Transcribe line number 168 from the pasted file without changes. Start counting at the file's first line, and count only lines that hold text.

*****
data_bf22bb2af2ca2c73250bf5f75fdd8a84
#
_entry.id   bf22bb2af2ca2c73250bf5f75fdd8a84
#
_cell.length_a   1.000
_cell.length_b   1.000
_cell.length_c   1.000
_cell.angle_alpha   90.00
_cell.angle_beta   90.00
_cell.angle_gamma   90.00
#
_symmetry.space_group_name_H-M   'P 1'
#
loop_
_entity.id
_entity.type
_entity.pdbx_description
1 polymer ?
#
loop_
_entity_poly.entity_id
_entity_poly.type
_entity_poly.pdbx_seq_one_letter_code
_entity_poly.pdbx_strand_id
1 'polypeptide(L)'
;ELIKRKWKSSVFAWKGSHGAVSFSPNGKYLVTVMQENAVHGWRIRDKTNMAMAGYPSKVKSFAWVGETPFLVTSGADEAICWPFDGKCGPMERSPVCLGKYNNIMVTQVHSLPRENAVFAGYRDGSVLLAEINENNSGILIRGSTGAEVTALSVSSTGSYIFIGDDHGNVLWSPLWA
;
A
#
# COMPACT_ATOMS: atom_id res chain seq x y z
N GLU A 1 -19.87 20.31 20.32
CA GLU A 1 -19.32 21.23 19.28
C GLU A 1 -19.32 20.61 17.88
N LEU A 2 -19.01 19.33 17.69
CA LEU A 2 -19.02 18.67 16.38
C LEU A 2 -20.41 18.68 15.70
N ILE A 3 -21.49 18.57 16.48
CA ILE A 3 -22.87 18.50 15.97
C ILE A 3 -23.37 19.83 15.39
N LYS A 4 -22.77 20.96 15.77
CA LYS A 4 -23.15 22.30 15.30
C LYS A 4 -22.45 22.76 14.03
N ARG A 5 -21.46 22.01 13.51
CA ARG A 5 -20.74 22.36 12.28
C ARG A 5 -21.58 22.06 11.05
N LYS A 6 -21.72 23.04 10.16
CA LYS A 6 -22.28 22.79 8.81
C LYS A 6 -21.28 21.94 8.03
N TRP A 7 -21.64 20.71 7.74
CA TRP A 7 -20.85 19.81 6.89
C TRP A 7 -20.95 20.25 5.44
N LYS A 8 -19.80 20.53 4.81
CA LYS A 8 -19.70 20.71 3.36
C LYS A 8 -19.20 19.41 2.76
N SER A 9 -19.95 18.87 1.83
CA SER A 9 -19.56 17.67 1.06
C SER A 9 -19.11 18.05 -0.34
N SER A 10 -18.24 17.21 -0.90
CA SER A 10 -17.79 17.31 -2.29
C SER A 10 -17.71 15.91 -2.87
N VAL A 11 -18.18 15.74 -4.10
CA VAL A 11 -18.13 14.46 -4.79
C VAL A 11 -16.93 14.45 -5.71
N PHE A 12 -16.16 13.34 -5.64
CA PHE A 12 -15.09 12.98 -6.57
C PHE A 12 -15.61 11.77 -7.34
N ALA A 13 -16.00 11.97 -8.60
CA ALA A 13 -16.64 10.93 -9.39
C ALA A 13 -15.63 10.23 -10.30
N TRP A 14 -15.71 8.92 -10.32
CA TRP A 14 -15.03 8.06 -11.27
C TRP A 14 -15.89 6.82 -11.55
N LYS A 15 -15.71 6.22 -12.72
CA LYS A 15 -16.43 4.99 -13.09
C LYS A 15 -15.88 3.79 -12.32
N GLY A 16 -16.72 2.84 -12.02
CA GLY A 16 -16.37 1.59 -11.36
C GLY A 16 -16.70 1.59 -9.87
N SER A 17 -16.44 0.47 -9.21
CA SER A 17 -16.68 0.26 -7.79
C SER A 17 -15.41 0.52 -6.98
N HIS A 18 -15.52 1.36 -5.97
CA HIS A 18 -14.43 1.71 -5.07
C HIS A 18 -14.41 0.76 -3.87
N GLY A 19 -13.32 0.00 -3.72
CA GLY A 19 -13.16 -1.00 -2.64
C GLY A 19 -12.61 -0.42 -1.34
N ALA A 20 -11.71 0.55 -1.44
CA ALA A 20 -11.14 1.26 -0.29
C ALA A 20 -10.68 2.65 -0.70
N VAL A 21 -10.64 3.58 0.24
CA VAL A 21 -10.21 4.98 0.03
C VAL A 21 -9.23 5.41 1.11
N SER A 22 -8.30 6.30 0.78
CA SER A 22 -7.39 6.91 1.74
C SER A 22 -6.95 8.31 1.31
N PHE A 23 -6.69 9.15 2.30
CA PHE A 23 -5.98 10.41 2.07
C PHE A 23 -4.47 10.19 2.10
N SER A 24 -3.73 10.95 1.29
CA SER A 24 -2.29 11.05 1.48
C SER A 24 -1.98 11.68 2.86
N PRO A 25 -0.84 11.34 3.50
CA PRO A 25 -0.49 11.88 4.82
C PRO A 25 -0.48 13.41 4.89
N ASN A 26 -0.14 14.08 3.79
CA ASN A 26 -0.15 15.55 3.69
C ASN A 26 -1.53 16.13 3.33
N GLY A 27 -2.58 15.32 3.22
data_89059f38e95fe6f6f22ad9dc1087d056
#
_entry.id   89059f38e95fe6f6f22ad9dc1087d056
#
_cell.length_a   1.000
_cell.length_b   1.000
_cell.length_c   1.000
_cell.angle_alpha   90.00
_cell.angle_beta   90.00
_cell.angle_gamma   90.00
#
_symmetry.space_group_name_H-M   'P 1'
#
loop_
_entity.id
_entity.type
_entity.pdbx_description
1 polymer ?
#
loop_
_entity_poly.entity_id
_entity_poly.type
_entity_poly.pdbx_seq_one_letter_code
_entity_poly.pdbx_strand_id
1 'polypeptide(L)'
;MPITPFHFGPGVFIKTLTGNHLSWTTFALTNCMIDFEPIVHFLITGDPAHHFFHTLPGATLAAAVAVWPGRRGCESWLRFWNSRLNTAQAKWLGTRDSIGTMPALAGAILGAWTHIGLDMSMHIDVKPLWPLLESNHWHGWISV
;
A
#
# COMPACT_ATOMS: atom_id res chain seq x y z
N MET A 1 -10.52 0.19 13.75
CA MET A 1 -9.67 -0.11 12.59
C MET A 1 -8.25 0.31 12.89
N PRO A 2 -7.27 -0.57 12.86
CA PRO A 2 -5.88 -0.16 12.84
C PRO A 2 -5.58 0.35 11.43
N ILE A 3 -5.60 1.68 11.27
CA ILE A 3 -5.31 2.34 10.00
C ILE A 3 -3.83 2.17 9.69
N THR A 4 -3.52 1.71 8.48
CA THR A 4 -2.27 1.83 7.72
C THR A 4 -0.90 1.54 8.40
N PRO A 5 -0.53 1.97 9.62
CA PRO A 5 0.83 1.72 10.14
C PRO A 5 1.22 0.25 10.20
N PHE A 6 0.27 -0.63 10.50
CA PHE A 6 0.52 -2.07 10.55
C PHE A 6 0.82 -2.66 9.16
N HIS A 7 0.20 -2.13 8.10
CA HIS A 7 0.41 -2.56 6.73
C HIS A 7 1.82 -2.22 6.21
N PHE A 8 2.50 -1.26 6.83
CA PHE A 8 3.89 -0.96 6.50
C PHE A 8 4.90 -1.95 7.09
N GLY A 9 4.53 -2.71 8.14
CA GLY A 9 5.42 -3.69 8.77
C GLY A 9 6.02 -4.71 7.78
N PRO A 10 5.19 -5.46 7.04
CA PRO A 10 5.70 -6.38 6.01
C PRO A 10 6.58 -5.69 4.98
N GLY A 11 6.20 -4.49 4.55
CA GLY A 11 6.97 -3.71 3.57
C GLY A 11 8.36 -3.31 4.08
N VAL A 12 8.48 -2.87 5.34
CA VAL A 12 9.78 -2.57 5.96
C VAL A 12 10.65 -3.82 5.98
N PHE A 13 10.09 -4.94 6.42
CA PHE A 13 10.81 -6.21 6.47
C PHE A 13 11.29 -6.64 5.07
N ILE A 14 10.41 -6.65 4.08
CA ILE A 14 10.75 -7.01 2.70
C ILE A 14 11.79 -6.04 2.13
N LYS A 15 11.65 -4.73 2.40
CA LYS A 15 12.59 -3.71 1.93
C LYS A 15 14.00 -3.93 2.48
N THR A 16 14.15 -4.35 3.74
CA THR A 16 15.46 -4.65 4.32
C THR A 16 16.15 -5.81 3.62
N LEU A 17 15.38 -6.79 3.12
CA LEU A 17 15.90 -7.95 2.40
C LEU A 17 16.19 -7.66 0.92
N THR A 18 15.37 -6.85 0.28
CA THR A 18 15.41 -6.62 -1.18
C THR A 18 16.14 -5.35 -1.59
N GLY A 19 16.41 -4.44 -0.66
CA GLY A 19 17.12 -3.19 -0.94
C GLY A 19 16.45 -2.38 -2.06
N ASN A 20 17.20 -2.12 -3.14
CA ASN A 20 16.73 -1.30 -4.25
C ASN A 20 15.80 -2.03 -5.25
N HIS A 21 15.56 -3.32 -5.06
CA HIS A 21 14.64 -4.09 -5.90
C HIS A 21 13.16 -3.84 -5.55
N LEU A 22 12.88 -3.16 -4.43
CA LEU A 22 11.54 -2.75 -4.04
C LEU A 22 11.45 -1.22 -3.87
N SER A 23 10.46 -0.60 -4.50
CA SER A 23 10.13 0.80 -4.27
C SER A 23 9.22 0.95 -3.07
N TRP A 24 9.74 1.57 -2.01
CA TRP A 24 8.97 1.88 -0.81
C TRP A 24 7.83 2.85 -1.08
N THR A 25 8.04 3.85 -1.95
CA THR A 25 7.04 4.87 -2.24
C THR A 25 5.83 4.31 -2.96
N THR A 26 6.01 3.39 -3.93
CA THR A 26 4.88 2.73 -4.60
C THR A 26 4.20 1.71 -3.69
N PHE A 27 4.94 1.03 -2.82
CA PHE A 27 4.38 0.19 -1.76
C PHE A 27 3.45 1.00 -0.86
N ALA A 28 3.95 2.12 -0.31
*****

CA PRO A 10 5.70 -6.38 6.01